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Tuesday, October 26, 2010

Review: Celeste - Morte(s) Nee(s)

Celeste - Morte(s) Nee(s) (2010)

   Celeste is a 4-member French black metal/doom act currently on Denovali records. They have released 1 EP and 3 full-lengths, of which Morte(s) Nee(s) is the latest.
One of the first things I noticed about Morte(s) Nee(s) was the vocal effort. The band's singer has a really unique sounding technique; its a blend of black metal and hardcore but the drive lies in a lower part of his voice so that it approaches a more punk oriented sound, and the tiny hint of a french accent add up to a genuinely interesting performance. They're also mixed well enough to where I can hear some of the french lyrics from the titles (although I don't speak french xD). Unfortunately, there is little more than tremolo-picked atonal and minor key melodies sparsely separated by death metal breakdowns as far as the rest of the act is concerned. The formula repeats on most of the tracks with little to no variation. There is some sense of build and release within each track but little to none over the album as a whole. An exception is the menacing doom track "(S)", which features some terrifying samples and a sludgy rhythm and sub-bass that provides a nice break from the blastbeats found within most of the rest of the album.It leads into a slight downshift in tempo and agro on the second half of the disc, culminating in a plodding, slow end on the last track, but it isn't enough to justify classifying it as a true doom album.
   Its clear from the outset that Morte(s) Nee(s) aspires to a black metal production aesthetic. The focus here is on heaviness rather than brutality, so the guitar and bass overlap a great deal. The kick drum cuts through nicely but the rest of the kit does a similar wall-of-sound act with the bass and melodies. Even the vocals fade into the rest of the band on the decay, in true black metal style. Once again, however, the black metal elements are a catch-22; most of the time the meat of the guitars sound thin and distant and the highs blend with the cymbals to create sort of a "white-out" effect that might be just the ticket if you really, really love black metal (on an aesthetic level) but can get pretty annoying upon listening to the disc all the way through. Its different from a Swedish-basement borne black metal cut because it has a definite professional  "sheen"; it sounds as if in mastering the standard technique of applying a little boost to the upper-upper range (14-20K) was used, and in my humble opinion, tasteful mastering shouldn't be a part of black metal lest we get results like this. In general the effect doesn't mask the melodies and rhythms, so everything is still hearable. On a more positive note, the vocals are always at home and sit perfectly well inside the dark roar of the rest of the band.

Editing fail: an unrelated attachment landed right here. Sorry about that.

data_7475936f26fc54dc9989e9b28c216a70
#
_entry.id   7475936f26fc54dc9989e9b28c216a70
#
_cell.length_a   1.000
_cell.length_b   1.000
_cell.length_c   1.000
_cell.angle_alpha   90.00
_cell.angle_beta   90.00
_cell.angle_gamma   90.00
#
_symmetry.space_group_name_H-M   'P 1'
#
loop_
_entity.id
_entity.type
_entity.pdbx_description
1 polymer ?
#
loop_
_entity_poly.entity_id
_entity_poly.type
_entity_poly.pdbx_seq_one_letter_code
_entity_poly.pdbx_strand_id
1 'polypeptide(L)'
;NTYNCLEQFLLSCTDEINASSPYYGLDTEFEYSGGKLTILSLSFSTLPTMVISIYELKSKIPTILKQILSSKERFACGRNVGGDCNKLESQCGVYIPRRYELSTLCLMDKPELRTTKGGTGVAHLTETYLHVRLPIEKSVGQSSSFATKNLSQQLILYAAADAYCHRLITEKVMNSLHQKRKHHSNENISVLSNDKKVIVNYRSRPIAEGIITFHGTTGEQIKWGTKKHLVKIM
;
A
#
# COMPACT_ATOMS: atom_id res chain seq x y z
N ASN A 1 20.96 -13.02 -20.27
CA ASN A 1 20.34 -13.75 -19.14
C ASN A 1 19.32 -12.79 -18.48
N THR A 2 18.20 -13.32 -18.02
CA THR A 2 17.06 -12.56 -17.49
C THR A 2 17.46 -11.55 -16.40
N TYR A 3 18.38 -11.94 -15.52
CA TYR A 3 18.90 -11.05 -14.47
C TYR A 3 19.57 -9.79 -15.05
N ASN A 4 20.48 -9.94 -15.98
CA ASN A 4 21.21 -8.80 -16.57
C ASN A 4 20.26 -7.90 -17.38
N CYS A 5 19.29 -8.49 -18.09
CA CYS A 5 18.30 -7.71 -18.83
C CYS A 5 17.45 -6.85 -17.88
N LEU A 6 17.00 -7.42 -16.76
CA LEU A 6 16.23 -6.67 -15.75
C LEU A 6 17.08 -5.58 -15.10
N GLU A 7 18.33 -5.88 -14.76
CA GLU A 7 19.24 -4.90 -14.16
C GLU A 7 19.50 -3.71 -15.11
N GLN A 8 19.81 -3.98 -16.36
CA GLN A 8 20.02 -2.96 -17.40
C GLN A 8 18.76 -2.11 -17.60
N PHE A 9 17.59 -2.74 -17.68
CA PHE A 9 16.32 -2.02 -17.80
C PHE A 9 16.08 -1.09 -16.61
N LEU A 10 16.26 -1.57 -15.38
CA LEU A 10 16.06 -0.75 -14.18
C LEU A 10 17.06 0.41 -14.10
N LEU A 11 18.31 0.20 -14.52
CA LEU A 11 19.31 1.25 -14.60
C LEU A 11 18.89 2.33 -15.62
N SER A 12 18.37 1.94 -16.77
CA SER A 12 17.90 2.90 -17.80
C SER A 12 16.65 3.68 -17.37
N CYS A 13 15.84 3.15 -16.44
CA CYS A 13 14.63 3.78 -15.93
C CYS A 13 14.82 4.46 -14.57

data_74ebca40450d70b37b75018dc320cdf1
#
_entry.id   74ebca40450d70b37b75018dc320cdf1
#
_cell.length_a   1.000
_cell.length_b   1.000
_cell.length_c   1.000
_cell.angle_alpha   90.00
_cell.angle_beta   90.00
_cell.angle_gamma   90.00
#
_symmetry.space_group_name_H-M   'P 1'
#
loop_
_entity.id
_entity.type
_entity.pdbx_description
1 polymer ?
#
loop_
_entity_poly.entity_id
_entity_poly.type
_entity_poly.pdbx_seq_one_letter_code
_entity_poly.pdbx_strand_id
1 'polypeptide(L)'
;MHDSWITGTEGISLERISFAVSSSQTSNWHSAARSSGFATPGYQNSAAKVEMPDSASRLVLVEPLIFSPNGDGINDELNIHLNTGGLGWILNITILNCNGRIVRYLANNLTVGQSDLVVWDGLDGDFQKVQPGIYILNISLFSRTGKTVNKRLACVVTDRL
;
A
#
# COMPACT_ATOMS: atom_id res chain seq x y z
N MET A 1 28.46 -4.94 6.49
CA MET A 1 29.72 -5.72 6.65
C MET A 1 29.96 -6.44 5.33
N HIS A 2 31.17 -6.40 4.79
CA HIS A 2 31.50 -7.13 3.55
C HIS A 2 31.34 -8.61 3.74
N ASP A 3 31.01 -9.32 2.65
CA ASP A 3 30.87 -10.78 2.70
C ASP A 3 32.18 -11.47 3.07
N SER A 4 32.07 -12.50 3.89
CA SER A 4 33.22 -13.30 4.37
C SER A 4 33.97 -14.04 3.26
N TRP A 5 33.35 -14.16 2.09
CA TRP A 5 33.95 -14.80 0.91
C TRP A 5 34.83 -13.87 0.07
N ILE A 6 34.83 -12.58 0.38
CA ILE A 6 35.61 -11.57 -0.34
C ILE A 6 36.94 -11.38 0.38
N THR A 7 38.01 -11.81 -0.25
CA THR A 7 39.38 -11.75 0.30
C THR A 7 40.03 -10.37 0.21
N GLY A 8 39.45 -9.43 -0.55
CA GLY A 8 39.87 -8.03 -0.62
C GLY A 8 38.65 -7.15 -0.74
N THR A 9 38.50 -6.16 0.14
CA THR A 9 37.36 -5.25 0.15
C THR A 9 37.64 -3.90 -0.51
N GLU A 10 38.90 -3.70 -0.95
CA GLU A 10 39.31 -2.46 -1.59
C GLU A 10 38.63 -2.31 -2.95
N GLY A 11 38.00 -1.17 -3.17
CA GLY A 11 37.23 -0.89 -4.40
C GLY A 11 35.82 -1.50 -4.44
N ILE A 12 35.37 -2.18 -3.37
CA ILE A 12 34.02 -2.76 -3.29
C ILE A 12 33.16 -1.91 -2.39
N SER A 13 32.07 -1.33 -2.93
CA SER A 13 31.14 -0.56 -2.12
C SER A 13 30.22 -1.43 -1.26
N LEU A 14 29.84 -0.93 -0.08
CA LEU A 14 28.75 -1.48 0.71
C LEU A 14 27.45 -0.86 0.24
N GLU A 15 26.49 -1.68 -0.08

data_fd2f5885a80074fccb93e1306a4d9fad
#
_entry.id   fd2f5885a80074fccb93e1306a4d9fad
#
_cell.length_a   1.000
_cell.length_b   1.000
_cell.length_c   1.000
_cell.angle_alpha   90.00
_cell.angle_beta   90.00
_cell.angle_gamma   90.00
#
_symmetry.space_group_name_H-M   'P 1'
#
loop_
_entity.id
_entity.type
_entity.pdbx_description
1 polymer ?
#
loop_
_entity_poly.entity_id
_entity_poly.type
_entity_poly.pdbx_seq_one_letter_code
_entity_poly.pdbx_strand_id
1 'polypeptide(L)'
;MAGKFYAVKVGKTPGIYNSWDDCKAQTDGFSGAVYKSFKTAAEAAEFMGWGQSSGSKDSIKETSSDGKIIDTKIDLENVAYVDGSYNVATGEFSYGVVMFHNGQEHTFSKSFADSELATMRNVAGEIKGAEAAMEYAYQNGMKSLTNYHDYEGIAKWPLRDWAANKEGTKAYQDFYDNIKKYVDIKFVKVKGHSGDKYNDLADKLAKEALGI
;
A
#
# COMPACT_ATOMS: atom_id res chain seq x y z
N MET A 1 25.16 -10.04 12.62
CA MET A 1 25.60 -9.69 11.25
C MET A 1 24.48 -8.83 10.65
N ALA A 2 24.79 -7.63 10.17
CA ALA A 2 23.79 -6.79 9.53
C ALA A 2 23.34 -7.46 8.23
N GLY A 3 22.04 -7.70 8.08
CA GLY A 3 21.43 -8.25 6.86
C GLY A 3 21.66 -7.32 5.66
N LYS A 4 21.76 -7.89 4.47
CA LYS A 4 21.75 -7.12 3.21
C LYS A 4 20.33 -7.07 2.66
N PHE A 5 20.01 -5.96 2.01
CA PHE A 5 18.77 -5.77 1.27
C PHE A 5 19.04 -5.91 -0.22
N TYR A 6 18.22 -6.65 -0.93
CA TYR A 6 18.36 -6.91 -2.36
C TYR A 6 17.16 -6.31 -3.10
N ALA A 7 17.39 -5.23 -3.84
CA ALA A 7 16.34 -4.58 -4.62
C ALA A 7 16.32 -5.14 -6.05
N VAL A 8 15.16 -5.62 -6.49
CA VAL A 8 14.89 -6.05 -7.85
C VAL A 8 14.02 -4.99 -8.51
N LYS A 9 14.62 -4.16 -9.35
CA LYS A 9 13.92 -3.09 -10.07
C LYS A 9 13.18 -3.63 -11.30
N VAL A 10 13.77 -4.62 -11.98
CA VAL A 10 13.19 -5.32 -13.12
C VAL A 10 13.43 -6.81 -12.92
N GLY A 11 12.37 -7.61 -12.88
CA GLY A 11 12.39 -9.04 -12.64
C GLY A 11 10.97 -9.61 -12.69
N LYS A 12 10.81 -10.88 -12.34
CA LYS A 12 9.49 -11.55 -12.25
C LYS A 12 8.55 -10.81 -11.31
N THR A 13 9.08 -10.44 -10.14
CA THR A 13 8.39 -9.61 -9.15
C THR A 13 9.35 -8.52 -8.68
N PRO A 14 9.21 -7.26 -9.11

Morte(s) Nee(s) is an interesting specimen originality wise. The album is a combination of some really original elements (the vocal style, the "pro-black metal" production) and some questionably executed canonical ones. (mostly in composition). It passes the litmus test of "I haven't heard anything that sounds extremely similar" but the elements that give it originality can be somewhat niche based. I would recommend this disc to anyone who has a fondness for both black and doom metal (could you call it "blackened doom"? who cares.) as it does do transitions between elements of both rather seamlessly. I would avoid it if all you listen to is OG black or death stuff, of if you decidedly dislike the blacker forms of heavy music.

Production - 6
Composition - 7
Originality - 7.5
Overall 6.83


  1. Music for the END OF THE WORLD! ;_;
    just messing around, this song is great! feels good listening to it!

  2. A bit shouty on the vocals for my taste, but I did like the guitar

  3. hey can you review this song?


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